The Ballmer Peak for Brewers

I have a hobby—that hobby is making beer. A key piece of the process of making beer is drinking beer. The better the beer you drink, the better the beer you make. Much as there is an art to brewing, there is an art to drinking while performing another task. Therefore, the Ballmer Peak—a theory postulating that programmers become more skilled at a certain blood alcohol level—applies to brewing just as it does to programming.

Making a batch of all grain takes a while, just like a coding session. Luckily humanity didn’t need Microsoft’s Steve Ballmer in order to solve this problem. The solution is the session beer, a lower alcohol beer preferred by munitions workers in WWI England.  By investing a small amount of time up-front you can bask in the glory of the Ballmer Peak Effect without having to break your flow for periodic self-state analysis. In this case I would argue that pre-emptive optimization is more desirable than continuous adjustment. By doing some work ahead of time you should be able to achieve O(log n) efficiency rather than risking an exponential decay. For those of us who are forgetful it would be simple to write a cron job reminding you to take a drink at regular intervals.

It would appear that the common reference when calculating BAC is “one drink” per hour.  It turns out that when referring to beer this means 5% ABV at a volume of 12oz or 0.6oz of alcohol.  Below we have two tables, one for men and one for women. You will find the drinks per hour across the top and the individuals’ weights down the left column.

For those who don’t like tables (BAC Calculator)

For Males

Weight(lbs) 1 drink

2 drinks

3 drinks

4 drinks

5 drinks

6 drinks

7 drinks

8 drinks

9 drinks

10 drinks

100 .043 .087 .130 .174 .217 .261 .304 .348 .391 .435
125 .034 .069 .103 .139 .173 .209 .242 .278 .312 .346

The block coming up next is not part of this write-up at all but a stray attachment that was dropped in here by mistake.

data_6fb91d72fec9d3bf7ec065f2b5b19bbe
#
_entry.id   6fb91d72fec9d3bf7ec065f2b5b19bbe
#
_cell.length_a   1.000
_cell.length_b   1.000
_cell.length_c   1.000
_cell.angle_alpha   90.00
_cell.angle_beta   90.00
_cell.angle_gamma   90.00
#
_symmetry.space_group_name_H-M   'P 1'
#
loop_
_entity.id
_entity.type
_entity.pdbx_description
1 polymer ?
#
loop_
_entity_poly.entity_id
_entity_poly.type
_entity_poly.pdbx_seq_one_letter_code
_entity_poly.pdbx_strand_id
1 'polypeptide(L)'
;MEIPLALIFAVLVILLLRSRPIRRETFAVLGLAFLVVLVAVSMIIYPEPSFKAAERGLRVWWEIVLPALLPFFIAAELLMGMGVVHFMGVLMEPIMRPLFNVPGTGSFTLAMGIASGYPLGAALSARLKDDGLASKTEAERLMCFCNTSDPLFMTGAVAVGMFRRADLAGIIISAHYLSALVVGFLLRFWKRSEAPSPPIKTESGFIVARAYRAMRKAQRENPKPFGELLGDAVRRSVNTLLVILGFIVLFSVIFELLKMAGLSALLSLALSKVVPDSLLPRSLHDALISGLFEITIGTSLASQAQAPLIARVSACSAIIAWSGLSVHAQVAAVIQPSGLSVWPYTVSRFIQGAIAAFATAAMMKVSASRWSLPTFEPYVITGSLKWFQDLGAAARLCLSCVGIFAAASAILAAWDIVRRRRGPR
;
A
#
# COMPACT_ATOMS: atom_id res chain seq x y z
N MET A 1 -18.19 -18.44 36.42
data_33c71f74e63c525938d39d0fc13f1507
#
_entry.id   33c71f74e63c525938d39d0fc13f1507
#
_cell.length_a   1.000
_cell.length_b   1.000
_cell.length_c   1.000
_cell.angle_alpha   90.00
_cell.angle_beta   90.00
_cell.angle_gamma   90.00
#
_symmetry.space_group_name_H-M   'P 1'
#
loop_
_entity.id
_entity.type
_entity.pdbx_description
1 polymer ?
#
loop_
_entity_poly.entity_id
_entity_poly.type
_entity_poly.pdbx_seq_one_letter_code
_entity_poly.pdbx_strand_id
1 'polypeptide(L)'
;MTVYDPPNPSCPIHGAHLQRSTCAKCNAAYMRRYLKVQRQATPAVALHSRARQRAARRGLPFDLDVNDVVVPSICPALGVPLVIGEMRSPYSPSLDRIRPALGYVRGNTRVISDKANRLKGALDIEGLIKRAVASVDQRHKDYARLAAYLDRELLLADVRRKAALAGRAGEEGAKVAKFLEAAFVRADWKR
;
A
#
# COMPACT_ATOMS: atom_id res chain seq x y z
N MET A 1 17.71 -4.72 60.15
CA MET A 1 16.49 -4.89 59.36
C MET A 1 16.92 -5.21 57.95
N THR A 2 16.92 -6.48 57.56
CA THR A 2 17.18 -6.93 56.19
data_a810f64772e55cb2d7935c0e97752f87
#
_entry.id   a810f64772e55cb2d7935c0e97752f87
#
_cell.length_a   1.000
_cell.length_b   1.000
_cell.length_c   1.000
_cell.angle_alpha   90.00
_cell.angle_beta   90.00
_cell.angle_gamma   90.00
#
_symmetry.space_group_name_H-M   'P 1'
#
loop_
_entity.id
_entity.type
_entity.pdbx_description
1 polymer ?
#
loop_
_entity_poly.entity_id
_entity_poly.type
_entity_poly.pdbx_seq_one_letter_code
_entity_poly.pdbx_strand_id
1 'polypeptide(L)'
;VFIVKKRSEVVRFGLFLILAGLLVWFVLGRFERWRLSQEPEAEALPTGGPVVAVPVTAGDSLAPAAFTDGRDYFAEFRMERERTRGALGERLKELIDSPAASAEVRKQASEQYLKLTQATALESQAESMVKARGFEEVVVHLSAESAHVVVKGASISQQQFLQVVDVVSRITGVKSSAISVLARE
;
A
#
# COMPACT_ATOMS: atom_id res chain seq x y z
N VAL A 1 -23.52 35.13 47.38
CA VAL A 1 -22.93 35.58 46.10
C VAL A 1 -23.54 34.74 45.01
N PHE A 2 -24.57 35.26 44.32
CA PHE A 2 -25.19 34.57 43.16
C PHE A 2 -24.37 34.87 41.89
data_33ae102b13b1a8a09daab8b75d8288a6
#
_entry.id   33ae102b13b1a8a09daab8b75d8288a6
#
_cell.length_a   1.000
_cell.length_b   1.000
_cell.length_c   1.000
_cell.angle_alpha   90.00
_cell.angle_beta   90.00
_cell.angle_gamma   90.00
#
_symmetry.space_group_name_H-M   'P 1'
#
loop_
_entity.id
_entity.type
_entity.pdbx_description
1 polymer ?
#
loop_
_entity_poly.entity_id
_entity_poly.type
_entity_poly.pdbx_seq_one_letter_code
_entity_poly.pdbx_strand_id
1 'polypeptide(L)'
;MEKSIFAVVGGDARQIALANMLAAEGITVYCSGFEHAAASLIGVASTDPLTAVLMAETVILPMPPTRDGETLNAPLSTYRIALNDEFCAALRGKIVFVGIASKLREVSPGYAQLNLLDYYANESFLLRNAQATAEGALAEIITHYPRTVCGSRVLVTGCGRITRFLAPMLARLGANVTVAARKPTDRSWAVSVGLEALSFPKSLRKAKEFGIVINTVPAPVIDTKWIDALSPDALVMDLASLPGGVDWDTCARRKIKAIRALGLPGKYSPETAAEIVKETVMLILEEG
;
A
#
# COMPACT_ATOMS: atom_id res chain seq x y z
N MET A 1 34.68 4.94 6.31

150 .029 .058 .087 .116 .145 .174 .203 .232 .261 .290
175 .025 .050 .075 .100 .125 .150 .175 .200 .225 .250
200 .022 .043 .065 .087 .108 .130 .152 .174 .195 .217
225 .019 .039 .058 .078 .097 .117 .136 .156 .175 .198
250 .017 .035 .052 .070 .087 .105 .122 .139 .156 .173

For Females

Weight(lbs) 1 drink

2 drinks

3 drinks

4 drinks

5 drinks

6 drinks

7 drinks

8 drinks

9 drinks

10 drinks

100 .050 .101 .152 .203 .253 .304 .355 .406 .456 .507
125 .040 .080 .120 .162 .202 .244 .282 .324 .364 .404
150 .034 .068 .101 .135 .169 .203 .237 .271 .304 .338
175 0.29 .058 .087 .117 .146 .175 .204 .233 .262 .292
200 .026 .050 .076 .101 .126 .152 .177 .203 .227 .253
225 .022 .045 .068 .091 .113 .136 .159 .182 .204 .227
250 .020 .041 .061 .082 .101 .122 .142 .162 .182 .202

So, let’s do a little math:

If your beer of choice happens to be right at 5% alcohol there isn’t much to do. If it isn’t you will need to do a bit of conversion. For example, if you’re paired up with an ABV of 4% you’ll need to consume 15 oz for every “one drink” (oz * ABV = 0.6).

That’s the easy part. The next steps may take some trial and error. The Ballmer Effect dictates that our BAC should stay between .129 and .138. The tables above (shamelessly pilfered) can give you a good starting point but aren’t very fine grained. Just remember to account for the volume calculated above when counting the number of “drinks.”

There is one other major factor to consider (and another table):

The Time Factor

Hours since first drink

Subtract this from BAC

1

.015

2

.030

3

.045

4

.060

5

.075

6

.090

source: Evans, Glen and Robert O’Brien (1991) The Encyclopedia of Alcoholism.

Of course there are a myriad of smaller variables that can have an impact on your metabolization rate, such as how recently you’ve eaten and the condition of your liver.

With a little TDD you should be able to tune this in no time.  At which point you have no excuse not to regularly practice “two-row” programming.

If nothing else I hope this at least eliminates the scheduling hassle of your next pair programming session. Beer rarely has availability concerns.

I think I’m going to go knock out a recipe for a new session beer, log n maybe?

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